How Does 3D Printing Work?
3D printing, commonly known as ‘Additive Manufacture’ is a form of rapid prototyping where models are made layer by layer without the use of moulds. It is a WYSIWYG process where the virtual model and the physical model are almost identical.
There are many forms of additive manufacture which all work in slightly different ways, but essentially they all follow the same principals. Each different method has its advantages and drawbacks, whether it be better surface finish, stronger model for working prototypes or full colour models for display models.
What are the basics?
All 3D printers work from the bottom of the model up. The first layer is placed down on the build tray.
Much like an inkjet printer, the machines ‘draws’ out a cross section of the model across the X and Y axis. Once this has been completed, the build tray is lowered (i.e. the model moves down the Z axis) by a fraction of a millimetre and the process of drawing out another layer on the X and Y axis is repeated. This is performed over and over again until the entire model has been built.
For any part of the model where there is an overhang or gap between moving parts, a support material is layed down (as it would be impossible to onto thin air!). Look at the example to the left of the 3dprintuk logo, notice how the support material is printed below any overhanging part, and how there is none above it, a good example is to look at the difference between the letter ‘n’ and the letter ‘u’ – they are the same shape, yet one uses far less support material than the other.
Different printing techniques
Depending on the material used, how many colors you want, the resolution you require, and how much money you’re willing to fork out, there are at least five popular 3D printing methods to choose from. Some are very similar, but some are really rather crazy (or brilliant).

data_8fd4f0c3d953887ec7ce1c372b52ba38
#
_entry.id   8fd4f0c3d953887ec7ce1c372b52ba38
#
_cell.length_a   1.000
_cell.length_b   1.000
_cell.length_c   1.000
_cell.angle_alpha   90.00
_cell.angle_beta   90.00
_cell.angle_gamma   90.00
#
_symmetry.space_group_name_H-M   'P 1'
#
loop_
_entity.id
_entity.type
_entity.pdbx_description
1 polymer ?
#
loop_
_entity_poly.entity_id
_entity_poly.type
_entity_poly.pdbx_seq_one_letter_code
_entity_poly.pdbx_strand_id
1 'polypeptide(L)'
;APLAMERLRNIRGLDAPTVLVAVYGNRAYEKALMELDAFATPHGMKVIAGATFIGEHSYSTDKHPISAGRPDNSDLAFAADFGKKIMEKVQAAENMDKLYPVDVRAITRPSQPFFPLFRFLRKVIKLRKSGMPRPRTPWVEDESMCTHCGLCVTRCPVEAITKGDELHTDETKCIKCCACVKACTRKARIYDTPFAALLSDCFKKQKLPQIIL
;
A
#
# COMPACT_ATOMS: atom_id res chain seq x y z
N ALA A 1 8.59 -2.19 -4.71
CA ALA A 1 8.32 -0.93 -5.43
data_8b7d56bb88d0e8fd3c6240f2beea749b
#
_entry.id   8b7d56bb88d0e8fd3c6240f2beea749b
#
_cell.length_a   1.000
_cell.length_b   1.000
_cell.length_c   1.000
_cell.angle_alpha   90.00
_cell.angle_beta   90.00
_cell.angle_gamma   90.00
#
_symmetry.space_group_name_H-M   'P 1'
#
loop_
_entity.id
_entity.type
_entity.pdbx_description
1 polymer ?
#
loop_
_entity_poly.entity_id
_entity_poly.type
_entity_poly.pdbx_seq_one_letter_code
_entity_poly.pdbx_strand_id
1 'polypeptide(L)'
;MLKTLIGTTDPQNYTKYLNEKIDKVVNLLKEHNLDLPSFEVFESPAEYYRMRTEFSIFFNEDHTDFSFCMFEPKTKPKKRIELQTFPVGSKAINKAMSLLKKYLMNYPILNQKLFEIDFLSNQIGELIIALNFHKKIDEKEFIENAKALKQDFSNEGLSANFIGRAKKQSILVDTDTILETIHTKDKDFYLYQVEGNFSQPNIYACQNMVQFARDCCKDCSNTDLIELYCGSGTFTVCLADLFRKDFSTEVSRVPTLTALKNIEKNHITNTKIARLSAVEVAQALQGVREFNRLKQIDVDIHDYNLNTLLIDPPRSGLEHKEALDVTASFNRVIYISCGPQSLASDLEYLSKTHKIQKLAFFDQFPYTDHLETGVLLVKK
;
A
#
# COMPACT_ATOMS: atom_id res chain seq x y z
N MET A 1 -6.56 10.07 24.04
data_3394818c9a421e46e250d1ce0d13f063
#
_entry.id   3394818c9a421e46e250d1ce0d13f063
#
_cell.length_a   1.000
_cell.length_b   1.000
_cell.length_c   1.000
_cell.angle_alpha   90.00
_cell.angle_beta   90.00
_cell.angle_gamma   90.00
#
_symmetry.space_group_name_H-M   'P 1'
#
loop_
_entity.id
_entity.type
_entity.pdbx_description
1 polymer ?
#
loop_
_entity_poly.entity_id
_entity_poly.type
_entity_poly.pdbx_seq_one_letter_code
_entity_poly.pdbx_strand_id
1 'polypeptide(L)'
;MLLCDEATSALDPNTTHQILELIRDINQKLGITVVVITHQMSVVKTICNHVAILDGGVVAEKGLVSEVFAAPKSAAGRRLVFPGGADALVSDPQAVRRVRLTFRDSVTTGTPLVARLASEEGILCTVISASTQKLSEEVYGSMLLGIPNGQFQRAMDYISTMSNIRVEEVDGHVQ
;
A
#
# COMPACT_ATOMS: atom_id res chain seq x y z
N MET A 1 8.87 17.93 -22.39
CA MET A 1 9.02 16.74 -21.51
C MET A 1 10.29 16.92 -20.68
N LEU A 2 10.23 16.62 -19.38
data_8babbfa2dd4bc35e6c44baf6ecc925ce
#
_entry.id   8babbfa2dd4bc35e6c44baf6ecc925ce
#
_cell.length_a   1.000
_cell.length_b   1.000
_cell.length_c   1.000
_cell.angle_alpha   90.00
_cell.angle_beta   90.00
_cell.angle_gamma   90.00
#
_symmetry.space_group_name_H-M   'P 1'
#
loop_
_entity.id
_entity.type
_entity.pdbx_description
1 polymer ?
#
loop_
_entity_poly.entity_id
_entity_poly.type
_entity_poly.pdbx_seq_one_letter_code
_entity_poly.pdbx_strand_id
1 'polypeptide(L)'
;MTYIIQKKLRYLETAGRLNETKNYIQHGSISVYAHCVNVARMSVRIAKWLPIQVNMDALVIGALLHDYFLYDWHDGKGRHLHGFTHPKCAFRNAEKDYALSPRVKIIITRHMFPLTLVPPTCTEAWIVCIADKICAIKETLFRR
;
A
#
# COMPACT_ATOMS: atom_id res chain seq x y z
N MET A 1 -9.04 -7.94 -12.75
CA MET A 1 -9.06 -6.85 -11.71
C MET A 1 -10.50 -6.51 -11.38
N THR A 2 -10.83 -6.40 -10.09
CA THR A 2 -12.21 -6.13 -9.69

- Fused deposition modeling – The most common 3D printing method is fused deposition modeling (FDM). The raw material with this process is a spool of plastic or metal wire, which is melted and placed by the printer’s nozzle. It quickly hardens, and then the next layer can be added. As far as commercial printers are concerned (like the MakerBot), FDM always uses plastic wire (filament) and is usually called “thermoplastic deposition” in layman’s terms
- Inkjet printing — Using special inks (resins and binders) it’s possible to build up a 3D model using a device that’s very similar to a home or office inkjet printer. Layer upon layer of resin and binder are added until an object is created. This is the only 3D printing process that allows for custom colors.
- Selective laser sintering – Sintering is the process of creating solid objects from powders, and in the case of selective laser sintering (SLS) the powder can be metal, plastic, ceramic, or glass. Basically, SLS uses a pulsed laser to “draw” the desired cross-section. The powder fuses, and then then the laser form the next layer on top. This is very much an industrial method, as it requires a rather strong laser.
- Digital light processing – With DLP (yes, the same technology behind DLP projectors), a vat of liquid polymer is turned into a very strong solid by exposing it to light. Very high accuracy/resolution can be achieved with this technique — and again, this is an industrial method. Stereolithography is similar to DLP manufacturing, but a lot more expensive.
The others – Finally, there are a few 3D printing techniques that aren’t used extensively, but could be in the future. Resin can be cured using LEDs (similar to the DLP approach); 2-photon photopolymerization can be used to create ultra-small 3D-printed features; laminated object manufacturing uses bits of paper or card stuck together that are then cut out using a laser.